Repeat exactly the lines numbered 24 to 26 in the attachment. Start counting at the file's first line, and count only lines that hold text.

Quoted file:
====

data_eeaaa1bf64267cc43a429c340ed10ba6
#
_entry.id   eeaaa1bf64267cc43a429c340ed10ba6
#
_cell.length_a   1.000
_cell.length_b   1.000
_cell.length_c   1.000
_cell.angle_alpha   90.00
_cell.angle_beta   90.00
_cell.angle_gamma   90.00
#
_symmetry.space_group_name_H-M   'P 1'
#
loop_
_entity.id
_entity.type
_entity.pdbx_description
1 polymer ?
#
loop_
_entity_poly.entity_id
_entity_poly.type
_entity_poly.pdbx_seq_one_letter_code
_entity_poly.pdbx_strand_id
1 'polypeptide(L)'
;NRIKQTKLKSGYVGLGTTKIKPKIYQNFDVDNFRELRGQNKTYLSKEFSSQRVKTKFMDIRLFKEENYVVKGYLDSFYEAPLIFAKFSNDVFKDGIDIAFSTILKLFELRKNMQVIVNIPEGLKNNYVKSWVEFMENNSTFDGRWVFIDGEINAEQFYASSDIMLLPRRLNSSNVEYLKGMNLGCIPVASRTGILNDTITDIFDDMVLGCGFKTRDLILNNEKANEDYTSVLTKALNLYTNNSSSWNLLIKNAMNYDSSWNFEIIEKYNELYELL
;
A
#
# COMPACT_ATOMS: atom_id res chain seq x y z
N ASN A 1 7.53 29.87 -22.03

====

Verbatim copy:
_entity_poly.pdbx_strand_id
1 'polypeptide(L)'
;NRIKQTKLKSGYVGLGTTKIKPKIYQNFDVDNFRELRGQNKTYLSKEFSSQRVKTKFMDIRLFKEENYVVKGYLDSFYEAPLIFAKFSNDVFKDGIDIAFSTILKLFELRKNMQVIVNIPEGLKNNYVKSWVEFMENNSTFDGRWVFIDGEINAEQFYASSDIMLLPRRLNSSNVEYLKGMNLGCIPVASRTGILNDTITDIFDDMVLGCGFKTRDLILNNEKANEDYTSVLTKALNLYTNNSSSWNLLIKNAMNYDSSWNFEIIEKYNELYELL